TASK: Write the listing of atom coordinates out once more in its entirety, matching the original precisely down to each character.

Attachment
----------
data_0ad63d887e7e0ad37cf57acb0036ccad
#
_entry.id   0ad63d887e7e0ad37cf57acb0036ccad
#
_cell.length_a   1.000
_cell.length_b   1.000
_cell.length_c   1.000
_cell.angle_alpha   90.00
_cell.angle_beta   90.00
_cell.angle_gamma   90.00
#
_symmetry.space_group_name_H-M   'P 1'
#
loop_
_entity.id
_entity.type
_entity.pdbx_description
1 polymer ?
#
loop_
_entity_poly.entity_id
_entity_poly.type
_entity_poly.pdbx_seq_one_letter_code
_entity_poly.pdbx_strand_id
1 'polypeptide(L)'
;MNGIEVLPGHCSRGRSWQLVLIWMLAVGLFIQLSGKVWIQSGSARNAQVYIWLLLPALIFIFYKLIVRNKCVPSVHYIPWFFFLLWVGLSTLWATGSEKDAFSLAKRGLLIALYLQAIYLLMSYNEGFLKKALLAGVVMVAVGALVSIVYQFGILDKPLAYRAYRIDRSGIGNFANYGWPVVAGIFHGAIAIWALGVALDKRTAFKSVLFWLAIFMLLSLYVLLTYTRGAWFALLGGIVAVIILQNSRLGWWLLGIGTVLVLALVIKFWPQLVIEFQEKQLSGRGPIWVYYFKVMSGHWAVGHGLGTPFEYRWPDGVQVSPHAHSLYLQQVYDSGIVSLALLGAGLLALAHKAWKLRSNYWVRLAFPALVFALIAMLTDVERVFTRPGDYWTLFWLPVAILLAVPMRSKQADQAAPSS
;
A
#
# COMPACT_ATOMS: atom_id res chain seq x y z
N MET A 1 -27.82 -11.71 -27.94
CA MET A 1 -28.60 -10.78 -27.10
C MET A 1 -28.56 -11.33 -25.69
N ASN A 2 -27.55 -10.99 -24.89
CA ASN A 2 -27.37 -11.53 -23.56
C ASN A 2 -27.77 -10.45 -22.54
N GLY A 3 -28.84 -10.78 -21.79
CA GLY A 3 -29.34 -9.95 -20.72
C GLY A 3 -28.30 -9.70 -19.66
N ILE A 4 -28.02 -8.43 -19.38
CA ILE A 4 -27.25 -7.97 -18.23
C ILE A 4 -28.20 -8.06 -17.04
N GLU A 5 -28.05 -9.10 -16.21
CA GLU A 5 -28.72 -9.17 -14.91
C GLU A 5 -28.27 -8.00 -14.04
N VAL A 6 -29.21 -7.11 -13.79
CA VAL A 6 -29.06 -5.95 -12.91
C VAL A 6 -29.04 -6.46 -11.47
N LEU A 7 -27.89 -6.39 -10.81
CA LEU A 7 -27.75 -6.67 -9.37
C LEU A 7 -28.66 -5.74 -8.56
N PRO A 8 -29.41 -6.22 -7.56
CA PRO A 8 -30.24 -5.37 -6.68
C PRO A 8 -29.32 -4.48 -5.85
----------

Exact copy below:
data_0ad63d887e7e0ad37cf57acb0036ccad
#
_entry.id   0ad63d887e7e0ad37cf57acb0036ccad
#
_cell.length_a   1.000
_cell.length_b   1.000
_cell.length_c   1.000
_cell.angle_alpha   90.00
_cell.angle_beta   90.00
_cell.angle_gamma   90.00
#
_symmetry.space_group_name_H-M   'P 1'
#
loop_
_entity.id
_entity.type
_entity.pdbx_description
1 polymer ?
#
loop_
_entity_poly.entity_id
_entity_poly.type
_entity_poly.pdbx_seq_one_letter_code
_entity_poly.pdbx_strand_id
1 'polypeptide(L)'
;MNGIEVLPGHCSRGRSWQLVLIWMLAVGLFIQLSGKVWIQSGSARNAQVYIWLLLPALIFIFYKLIVRNKCVPSVHYIPWFFFLLWVGLSTLWATGSEKDAFSLAKRGLLIALYLQAIYLLMSYNEGFLKKALLAGVVMVAVGALVSIVYQFGILDKPLAYRAYRIDRSGIGNFANYGWPVVAGIFHGAIAIWALGVALDKRTAFKSVLFWLAIFMLLSLYVLLTYTRGAWFALLGGIVAVIILQNSRLGWWLLGIGTVLVLALVIKFWPQLVIEFQEKQLSGRGPIWVYYFKVMSGHWAVGHGLGTPFEYRWPDGVQVSPHAHSLYLQQVYDSGIVSLALLGAGLLALAHKAWKLRSNYWVRLAFPALVFALIAMLTDVERVFTRPGDYWTLFWLPVAILLAVPMRSKQADQAAPSS
;
A
#
# COMPACT_ATOMS: atom_id res chain seq x y z
N MET A 1 -27.82 -11.71 -27.94
CA MET A 1 -28.60 -10.78 -27.10
C MET A 1 -28.56 -11.33 -25.69
N ASN A 2 -27.55 -10.99 -24.89
CA ASN A 2 -27.37 -11.53 -23.56
C ASN A 2 -27.77 -10.45 -22.54
N GLY A 3 -28.84 -10.78 -21.79
CA GLY A 3 -29.34 -9.95 -20.72
C GLY A 3 -28.30 -9.70 -19.66
N ILE A 4 -28.02 -8.43 -19.38
CA ILE A 4 -27.25 -7.97 -18.23
C ILE A 4 -28.20 -8.06 -17.04
N GLU A 5 -28.05 -9.10 -16.21
CA GLU A 5 -28.72 -9.17 -14.91
C GLU A 5 -28.27 -8.00 -14.04
N VAL A 6 -29.21 -7.11 -13.79
CA VAL A 6 -29.06 -5.95 -12.91
C VAL A 6 -29.04 -6.46 -11.47
N LEU A 7 -27.89 -6.39 -10.81
CA LEU A 7 -27.75 -6.67 -9.37
C LEU A 7 -28.66 -5.74 -8.56
N PRO A 8 -29.41 -6.22 -7.56
CA PRO A 8 -30.24 -5.37 -6.68
C PRO A 8 -29.32 -4.48 -5.85